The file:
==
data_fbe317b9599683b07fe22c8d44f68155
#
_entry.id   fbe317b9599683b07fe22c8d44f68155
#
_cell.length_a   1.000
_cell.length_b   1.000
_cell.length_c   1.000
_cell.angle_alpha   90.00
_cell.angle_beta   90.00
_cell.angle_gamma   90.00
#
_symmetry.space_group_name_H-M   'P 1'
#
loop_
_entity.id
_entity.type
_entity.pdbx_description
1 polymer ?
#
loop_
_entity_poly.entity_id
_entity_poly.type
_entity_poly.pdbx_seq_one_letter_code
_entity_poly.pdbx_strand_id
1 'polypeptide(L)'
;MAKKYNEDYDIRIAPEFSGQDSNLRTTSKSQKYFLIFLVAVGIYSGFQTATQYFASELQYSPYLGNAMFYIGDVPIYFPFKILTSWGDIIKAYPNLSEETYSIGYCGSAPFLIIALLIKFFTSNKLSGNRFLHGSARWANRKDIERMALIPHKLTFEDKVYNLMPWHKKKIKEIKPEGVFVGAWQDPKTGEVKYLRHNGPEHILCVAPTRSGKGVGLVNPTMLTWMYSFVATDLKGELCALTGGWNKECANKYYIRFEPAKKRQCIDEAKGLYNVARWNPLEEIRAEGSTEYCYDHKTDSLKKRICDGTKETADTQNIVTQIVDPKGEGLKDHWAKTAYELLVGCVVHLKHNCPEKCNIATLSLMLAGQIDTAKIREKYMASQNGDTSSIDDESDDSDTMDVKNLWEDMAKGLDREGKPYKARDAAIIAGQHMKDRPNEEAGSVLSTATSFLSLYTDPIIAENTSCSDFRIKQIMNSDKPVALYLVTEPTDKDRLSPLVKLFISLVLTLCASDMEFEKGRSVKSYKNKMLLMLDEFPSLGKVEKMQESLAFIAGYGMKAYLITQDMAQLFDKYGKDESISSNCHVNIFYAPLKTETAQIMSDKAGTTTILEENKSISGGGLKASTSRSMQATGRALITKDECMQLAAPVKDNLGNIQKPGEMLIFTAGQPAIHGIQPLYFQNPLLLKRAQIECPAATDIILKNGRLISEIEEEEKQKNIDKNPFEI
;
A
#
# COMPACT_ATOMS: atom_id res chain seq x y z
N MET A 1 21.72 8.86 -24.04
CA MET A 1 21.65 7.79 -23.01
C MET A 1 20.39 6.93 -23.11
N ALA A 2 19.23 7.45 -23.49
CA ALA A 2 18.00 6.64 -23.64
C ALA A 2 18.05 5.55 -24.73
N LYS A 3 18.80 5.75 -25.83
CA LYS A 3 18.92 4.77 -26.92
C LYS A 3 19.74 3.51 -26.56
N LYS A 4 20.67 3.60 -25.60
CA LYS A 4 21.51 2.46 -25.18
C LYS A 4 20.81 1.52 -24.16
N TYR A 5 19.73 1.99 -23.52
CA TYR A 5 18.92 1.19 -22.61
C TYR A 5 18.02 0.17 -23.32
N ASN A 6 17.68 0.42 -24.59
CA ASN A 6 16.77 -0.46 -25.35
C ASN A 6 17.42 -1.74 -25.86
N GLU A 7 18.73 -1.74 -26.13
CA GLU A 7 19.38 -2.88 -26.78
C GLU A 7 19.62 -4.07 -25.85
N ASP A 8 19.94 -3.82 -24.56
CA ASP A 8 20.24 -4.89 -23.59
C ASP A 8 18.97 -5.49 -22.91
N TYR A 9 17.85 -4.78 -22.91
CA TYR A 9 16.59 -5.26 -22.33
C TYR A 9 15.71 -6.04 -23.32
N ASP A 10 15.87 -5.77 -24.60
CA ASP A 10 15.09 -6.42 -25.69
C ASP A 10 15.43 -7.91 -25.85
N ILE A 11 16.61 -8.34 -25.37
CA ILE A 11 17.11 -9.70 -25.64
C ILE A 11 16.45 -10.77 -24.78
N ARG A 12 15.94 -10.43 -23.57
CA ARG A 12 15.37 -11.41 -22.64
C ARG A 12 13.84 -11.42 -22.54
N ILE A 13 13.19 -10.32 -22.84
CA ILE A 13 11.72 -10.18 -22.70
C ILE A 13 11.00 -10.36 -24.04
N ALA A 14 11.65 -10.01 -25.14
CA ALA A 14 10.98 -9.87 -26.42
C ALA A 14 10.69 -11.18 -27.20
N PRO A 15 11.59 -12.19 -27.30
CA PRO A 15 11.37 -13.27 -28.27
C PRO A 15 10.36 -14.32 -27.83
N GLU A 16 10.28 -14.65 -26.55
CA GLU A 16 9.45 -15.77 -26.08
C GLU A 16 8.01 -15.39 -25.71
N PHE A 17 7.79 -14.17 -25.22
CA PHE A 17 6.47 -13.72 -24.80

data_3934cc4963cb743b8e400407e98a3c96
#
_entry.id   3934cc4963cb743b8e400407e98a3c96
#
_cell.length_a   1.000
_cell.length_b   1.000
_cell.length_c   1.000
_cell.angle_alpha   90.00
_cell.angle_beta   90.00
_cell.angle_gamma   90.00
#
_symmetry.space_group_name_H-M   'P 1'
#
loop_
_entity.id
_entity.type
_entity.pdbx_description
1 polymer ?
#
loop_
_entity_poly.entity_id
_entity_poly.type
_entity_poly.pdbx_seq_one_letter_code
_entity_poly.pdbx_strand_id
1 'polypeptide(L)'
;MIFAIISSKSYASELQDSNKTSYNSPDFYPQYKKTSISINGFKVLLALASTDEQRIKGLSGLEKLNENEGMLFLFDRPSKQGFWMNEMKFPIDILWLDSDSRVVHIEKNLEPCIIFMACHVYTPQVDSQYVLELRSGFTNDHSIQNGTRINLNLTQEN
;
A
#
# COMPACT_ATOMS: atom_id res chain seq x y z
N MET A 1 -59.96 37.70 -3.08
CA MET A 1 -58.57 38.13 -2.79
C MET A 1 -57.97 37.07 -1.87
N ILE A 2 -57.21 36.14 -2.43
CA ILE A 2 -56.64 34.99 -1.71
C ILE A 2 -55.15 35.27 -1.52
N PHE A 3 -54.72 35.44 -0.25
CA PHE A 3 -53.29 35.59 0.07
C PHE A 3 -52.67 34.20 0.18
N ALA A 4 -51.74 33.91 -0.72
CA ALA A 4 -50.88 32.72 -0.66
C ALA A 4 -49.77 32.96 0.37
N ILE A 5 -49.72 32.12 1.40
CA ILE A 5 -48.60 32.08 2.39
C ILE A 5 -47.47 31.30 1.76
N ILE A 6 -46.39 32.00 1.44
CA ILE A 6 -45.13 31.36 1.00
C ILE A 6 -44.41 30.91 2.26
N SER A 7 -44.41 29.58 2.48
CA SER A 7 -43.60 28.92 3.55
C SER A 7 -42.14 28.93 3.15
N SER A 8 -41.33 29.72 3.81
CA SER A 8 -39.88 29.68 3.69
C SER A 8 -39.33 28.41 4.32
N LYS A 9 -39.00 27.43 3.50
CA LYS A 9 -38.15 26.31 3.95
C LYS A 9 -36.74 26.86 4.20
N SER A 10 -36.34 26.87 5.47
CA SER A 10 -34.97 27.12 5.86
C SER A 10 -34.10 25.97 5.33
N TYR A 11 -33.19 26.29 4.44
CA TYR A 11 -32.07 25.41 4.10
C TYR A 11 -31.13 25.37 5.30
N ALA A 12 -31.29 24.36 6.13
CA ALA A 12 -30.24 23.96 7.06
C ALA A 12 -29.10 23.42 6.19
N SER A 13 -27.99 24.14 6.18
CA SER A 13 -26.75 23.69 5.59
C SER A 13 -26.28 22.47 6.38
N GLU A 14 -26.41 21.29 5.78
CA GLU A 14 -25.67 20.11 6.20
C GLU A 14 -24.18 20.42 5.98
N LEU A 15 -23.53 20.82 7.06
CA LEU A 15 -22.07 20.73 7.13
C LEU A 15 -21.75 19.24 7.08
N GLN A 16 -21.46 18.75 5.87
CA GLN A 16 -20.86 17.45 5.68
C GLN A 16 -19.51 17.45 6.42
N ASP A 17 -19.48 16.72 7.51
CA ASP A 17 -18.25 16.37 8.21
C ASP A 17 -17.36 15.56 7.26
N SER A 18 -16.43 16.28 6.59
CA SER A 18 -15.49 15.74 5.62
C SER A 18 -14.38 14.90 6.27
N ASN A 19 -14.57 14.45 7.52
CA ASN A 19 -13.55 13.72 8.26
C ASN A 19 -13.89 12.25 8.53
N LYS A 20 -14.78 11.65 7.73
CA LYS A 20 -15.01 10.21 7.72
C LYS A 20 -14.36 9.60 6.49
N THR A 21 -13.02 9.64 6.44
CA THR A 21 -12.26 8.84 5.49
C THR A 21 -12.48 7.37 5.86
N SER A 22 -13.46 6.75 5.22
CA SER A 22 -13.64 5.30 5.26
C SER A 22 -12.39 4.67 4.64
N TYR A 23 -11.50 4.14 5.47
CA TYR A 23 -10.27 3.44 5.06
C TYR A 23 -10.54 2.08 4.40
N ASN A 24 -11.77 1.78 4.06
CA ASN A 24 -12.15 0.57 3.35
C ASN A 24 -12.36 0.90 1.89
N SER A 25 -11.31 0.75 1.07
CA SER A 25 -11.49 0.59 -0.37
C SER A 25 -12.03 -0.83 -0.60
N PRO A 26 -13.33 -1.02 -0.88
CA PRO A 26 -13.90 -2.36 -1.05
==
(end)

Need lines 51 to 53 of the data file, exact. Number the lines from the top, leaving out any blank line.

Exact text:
C GLU A 7 19.62 -4.07 -25.85
N ASP A 8 19.94 -3.82 -24.56
CA ASP A 8 20.24 -4.89 -23.59